November 22, 2011
In life, Microraptor gui must have been an elegant dinosaur. This small, sickle-clawed dromaeosaurid was covered in plumage, including long feathers along its arms and legs. We know this thanks to the exquisite preservation of multiple Microraptor specimens found in the roughly 120-million-year-old strata of northeastern China. But feathers aren’t the only delicate dinosaur features that remained intact during the process of death, burial and fossilization. In at least one Microraptor specimen, paleontologists have found scraps of the dinosaur’s last meal.
Attendees to the 71st annual Society of Vertebrate Paleontology meeting in Las Vegas, Nevada earlier this month got a preview of the specimen during one of the conference’s poster sessions. Now the full paper describing the fossil, written by Jingmai O’Connor, Zhonghe Zhou and Xing Xu of Beijing’s Institute of Vertebrate Paleontology and Paleoanthropology, has been published in PNAS. There are a few notable details of the feathery dinosaur.
The skeleton of this Microraptor, like others, is arched into the classic dinosaur death pose with the head arched back and the tail angled upwards. Whether the trigger for this posture turns out to be death throes, a result of immersion, or something else, the posture may be a clue to how the dinosaurs died or were rapidly buried. This Microraptor is also of interest because the dinosaur’s skull appears to be more complete and less crushed than some of the other specimens published so far, though the authors note that this specimen is relatively poorly preserved and therefore difficult to study. As for feathers, only a few tufts were preserved along the dinosaur’s head, neck and back. But the focus in the new paper isn’t on the dinosaur’s skeleton or outside appearance. The study is about what was inside the dinosaur’s body cavity when it died. There, hidden beneath the ribs, are parts of the wing and feet of a Cretaceous bird.
Exactly what genus of bird Microraptor consumed is impossible to say at the moment. Even so, anatomical characteristics of the bird feet allowed O’Connor and colleagues to classify the unfortunate avian as an enantiornithine, a form of archaic and now extinct bird. The position of this bird’s remains within the dinosaur is as good an indication as any that the feathered, non-avian dinosaur Microraptor at least sometimes consumed its distant avian cousins. But what happened just before the Microraptor swallowed the bird?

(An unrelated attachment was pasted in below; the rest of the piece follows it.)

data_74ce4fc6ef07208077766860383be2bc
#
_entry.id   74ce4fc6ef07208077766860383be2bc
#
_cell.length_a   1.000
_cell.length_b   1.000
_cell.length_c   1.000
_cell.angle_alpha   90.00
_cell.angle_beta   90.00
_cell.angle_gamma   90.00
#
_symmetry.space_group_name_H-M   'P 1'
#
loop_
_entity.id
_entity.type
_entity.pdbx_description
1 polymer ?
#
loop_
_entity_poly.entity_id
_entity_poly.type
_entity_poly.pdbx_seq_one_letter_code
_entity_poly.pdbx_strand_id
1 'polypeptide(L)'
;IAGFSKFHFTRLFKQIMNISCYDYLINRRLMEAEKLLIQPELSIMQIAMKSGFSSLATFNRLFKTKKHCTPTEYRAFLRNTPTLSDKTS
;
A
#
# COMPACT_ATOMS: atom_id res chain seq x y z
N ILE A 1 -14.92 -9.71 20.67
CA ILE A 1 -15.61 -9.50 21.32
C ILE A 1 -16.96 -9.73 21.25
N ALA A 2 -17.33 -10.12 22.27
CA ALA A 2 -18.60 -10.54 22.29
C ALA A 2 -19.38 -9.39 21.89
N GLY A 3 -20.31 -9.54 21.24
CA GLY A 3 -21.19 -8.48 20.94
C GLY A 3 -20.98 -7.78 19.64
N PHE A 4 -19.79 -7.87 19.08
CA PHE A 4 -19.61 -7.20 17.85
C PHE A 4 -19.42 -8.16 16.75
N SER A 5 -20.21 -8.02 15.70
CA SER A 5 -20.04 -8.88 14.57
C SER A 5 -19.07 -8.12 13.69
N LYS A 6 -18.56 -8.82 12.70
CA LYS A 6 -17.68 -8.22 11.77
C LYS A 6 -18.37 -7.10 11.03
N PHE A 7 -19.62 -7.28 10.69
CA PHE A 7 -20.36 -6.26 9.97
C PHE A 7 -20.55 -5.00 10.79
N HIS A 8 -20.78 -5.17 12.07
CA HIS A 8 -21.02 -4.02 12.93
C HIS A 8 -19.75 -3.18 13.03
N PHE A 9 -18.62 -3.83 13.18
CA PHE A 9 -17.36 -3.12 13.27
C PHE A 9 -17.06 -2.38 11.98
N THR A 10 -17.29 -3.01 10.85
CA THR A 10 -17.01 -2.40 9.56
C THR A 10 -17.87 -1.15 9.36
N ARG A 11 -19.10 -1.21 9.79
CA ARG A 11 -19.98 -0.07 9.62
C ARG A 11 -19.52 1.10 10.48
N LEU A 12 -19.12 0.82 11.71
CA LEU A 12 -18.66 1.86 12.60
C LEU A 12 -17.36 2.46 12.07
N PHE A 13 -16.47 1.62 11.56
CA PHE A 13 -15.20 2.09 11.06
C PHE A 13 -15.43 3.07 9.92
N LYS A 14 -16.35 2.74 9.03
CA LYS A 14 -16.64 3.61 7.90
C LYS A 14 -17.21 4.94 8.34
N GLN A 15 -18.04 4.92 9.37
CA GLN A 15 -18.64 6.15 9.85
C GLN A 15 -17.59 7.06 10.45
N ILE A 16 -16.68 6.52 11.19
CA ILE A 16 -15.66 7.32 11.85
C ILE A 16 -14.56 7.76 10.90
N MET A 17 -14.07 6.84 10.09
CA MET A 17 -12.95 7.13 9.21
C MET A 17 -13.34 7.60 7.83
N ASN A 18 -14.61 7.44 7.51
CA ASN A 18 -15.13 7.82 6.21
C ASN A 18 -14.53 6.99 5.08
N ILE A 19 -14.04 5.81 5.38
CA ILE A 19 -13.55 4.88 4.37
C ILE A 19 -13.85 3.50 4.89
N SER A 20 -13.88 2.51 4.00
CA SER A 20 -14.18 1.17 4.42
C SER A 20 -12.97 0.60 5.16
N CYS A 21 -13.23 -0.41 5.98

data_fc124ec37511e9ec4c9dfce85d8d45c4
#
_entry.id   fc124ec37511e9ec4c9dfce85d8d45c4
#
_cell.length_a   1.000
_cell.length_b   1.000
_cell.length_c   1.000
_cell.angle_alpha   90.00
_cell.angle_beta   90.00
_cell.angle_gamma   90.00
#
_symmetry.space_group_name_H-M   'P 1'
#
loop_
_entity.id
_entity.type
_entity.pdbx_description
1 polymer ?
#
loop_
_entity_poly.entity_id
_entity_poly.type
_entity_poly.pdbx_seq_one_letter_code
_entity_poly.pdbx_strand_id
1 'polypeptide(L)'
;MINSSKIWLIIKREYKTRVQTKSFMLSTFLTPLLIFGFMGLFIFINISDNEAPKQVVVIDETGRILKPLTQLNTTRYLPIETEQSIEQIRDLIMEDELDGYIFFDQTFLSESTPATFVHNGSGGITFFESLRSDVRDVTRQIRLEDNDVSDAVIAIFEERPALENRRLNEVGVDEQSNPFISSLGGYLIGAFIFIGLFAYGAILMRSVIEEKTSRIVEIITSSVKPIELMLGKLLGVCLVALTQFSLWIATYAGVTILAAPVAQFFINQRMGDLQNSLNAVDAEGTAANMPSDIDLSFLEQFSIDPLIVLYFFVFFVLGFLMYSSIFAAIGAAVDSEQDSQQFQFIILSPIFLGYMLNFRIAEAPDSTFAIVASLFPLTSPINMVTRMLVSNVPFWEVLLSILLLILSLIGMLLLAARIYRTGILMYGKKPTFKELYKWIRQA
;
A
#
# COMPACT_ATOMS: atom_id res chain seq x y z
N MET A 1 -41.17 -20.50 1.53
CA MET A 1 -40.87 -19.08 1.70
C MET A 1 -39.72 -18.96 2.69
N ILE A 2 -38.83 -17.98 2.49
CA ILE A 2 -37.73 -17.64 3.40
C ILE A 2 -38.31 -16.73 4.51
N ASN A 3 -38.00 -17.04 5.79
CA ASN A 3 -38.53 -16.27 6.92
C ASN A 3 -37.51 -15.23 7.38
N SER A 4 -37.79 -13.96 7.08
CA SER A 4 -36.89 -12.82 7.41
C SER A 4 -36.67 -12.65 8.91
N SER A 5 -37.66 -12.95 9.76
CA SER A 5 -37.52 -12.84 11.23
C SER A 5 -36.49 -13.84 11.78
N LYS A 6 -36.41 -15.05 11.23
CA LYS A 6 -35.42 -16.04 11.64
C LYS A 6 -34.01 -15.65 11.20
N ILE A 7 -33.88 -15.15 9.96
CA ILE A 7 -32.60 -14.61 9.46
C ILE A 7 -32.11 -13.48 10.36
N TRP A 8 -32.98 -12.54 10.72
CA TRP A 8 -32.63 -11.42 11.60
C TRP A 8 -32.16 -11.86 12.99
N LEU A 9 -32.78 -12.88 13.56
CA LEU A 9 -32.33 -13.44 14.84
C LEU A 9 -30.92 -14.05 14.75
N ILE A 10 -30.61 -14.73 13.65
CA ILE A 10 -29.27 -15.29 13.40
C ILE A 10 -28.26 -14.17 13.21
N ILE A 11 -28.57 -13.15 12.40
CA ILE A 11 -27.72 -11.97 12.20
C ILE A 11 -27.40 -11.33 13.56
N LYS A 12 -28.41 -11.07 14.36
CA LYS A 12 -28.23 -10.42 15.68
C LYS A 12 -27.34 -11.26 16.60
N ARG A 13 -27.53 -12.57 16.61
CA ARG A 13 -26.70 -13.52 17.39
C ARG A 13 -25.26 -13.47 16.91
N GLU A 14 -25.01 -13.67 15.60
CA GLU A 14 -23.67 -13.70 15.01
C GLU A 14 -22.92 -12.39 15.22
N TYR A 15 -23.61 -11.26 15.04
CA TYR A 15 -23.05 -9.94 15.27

According to O’Connor and co-authors, the position of the bird bones within the Microraptor indicate predation rather than scavenging. The fact that the feet of the bird are closer to the front end of the dinosaur indicate that the prey was swallowed head first. The paleontologists cite this hypothesis as evidence that Microraptor was an arboreal dinosaur. Since the avian prey had anatomical specializations for life in the trees, and Microraptor supposedly caught the bird while the prey was still alive, then Microraptor must have been a skilled climber if not a regular tree-dweller.
Strangely, however, the paleontologists did not explore other scenarios for what might have happened in the moments before the Microraptor consumed the bird. Scavenging is briefly mentioned and dismissed as a possibility, but otherwise the idea that Microraptor scrambled up trees to catch birds is taken as the primary hypothesis. We know the facts—that a Microraptor swallowed a bird—but there is more than one pathway to that point.
Let’s assume that Microraptor truly did capture a live bird. But there is no indication whether the prey was caught on the ground or in the trees. In fact, as I sit here writing this, my cat Teddy is sitting in front of the window watching chickadees forage on the ground on my front lawn. Anatomically, the birds in my yard are specialized for life in the trees, but they do spend a considerable amount of time on the ground, and birds are often caught by cats and other terrestrial predators when the birds come down from their perches. Perhaps early birds also foraged on the ground, and when doing so they would have been vulnerable to attack by dinosaurs such as Microraptor.
Furthermore, there is nothing that tells us whether the bird was alive or dead when the dinosaur consumed it. Perhaps the bird died, fell to the ground, and the Microraptor was the recipient of a relatively fresh, free meal. All we know is that the bird was probably intact when the dinosaur ate it, but we can’t tell whether the bird was alive or recently deceased at the time.
We don’t know exactly what happened to the little bird, and therefore the association between the dinosaur and its prey can’t be cited as supporting either a ground- or tree-dwelling lifestyle for Microraptor. Nevertheless, the discovery that Microraptor ate birds adds one more piece to our understanding of this peculiar dinosaur, and I, for one, am a little tickled by the description of an avian dinosaur within a feathered non-avian dinosaur just prior to Thanksgiving. Turducken, anyone?
O’Connor, J., Zhou, Z., & Xu, X. (2011). Additional specimen of Microraptor provides unique evidence of dinosaurs preying on birds Proceedings of the National Academy of Sciences DOI: 10.1073/pnas.1117727108
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